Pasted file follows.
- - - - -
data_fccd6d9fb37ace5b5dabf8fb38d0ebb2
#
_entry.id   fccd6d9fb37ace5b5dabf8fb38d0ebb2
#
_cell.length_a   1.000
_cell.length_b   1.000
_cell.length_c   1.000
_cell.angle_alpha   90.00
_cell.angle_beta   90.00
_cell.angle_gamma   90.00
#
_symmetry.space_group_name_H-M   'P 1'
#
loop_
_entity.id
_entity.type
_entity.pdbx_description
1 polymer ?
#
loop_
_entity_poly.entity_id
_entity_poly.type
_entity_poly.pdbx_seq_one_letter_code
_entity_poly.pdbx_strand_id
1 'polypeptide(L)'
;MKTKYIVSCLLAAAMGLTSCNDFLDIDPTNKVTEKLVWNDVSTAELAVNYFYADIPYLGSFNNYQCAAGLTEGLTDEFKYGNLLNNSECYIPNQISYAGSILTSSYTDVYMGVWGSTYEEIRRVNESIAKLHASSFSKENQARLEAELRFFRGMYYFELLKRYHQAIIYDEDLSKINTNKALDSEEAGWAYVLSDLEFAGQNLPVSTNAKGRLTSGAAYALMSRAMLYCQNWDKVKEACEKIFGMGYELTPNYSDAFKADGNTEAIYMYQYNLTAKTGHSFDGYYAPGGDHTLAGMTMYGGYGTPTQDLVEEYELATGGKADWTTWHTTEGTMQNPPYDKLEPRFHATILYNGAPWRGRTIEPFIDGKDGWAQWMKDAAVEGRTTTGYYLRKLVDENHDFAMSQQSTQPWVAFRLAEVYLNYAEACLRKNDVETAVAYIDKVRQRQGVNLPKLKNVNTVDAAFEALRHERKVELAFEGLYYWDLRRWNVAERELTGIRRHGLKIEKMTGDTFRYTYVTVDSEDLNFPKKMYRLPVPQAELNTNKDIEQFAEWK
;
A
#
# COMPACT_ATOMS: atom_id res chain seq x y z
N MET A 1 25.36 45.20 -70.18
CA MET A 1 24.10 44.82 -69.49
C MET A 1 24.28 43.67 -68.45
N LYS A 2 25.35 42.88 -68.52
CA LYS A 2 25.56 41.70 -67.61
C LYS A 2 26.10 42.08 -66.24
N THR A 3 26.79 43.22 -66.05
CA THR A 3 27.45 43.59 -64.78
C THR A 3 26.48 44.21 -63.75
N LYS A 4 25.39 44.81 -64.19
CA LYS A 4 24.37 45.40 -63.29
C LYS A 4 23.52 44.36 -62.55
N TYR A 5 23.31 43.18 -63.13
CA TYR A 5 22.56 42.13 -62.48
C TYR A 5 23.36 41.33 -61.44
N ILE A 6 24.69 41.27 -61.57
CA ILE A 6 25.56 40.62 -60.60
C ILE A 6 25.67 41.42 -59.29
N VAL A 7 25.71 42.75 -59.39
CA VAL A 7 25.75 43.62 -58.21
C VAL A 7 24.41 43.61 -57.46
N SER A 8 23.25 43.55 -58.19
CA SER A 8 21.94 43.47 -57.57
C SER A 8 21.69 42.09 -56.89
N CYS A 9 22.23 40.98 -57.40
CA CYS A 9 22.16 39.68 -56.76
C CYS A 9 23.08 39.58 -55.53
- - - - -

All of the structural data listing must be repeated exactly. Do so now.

data_fccd6d9fb37ace5b5dabf8fb38d0ebb2
#
_entry.id   fccd6d9fb37ace5b5dabf8fb38d0ebb2
#
_cell.length_a   1.000
_cell.length_b   1.000
_cell.length_c   1.000
_cell.angle_alpha   90.00
_cell.angle_beta   90.00
_cell.angle_gamma   90.00
#
_symmetry.space_group_name_H-M   'P 1'
#
loop_
_entity.id
_entity.type
_entity.pdbx_description
1 polymer ?
#
loop_
_entity_poly.entity_id
_entity_poly.type
_entity_poly.pdbx_seq_one_letter_code
_entity_poly.pdbx_strand_id
1 'polypeptide(L)'
;MKTKYIVSCLLAAAMGLTSCNDFLDIDPTNKVTEKLVWNDVSTAELAVNYFYADIPYLGSFNNYQCAAGLTEGLTDEFKYGNLLNNSECYIPNQISYAGSILTSSYTDVYMGVWGSTYEEIRRVNESIAKLHASSFSKENQARLEAELRFFRGMYYFELLKRYHQAIIYDEDLSKINTNKALDSEEAGWAYVLSDLEFAGQNLPVSTNAKGRLTSGAAYALMSRAMLYCQNWDKVKEACEKIFGMGYELTPNYSDAFKADGNTEAIYMYQYNLTAKTGHSFDGYYAPGGDHTLAGMTMYGGYGTPTQDLVEEYELATGGKADWTTWHTTEGTMQNPPYDKLEPRFHATILYNGAPWRGRTIEPFIDGKDGWAQWMKDAAVEGRTTTGYYLRKLVDENHDFAMSQQSTQPWVAFRLAEVYLNYAEACLRKNDVETAVAYIDKVRQRQGVNLPKLKNVNTVDAAFEALRHERKVELAFEGLYYWDLRRWNVAERELTGIRRHGLKIEKMTGDTFRYTYVTVDSEDLNFPKKMYRLPVPQAELNTNKDIEQFAEWK
;
A
#
# COMPACT_ATOMS: atom_id res chain seq x y z
N MET A 1 25.36 45.20 -70.18
CA MET A 1 24.10 44.82 -69.49
C MET A 1 24.28 43.67 -68.45
N LYS A 2 25.35 42.88 -68.52
CA LYS A 2 25.56 41.70 -67.61
C LYS A 2 26.10 42.08 -66.24
N THR A 3 26.79 43.22 -66.05
CA THR A 3 27.45 43.59 -64.78
C THR A 3 26.48 44.21 -63.75
N LYS A 4 25.39 44.81 -64.19
CA LYS A 4 24.37 45.40 -63.29
C LYS A 4 23.52 44.36 -62.55
N TYR A 5 23.31 43.18 -63.13
CA TYR A 5 22.56 42.13 -62.48
C TYR A 5 23.36 41.33 -61.44
N ILE A 6 24.69 41.27 -61.57
CA ILE A 6 25.56 40.62 -60.60
C ILE A 6 25.67 41.42 -59.29
N VAL A 7 25.71 42.75 -59.39
CA VAL A 7 25.75 43.62 -58.21
C VAL A 7 24.41 43.61 -57.46
N SER A 8 23.25 43.55 -58.19
CA SER A 8 21.94 43.47 -57.57
C SER A 8 21.69 42.09 -56.89
N CYS A 9 22.23 40.98 -57.40
CA CYS A 9 22.16 39.68 -56.76
C CYS A 9 23.08 39.58 -55.53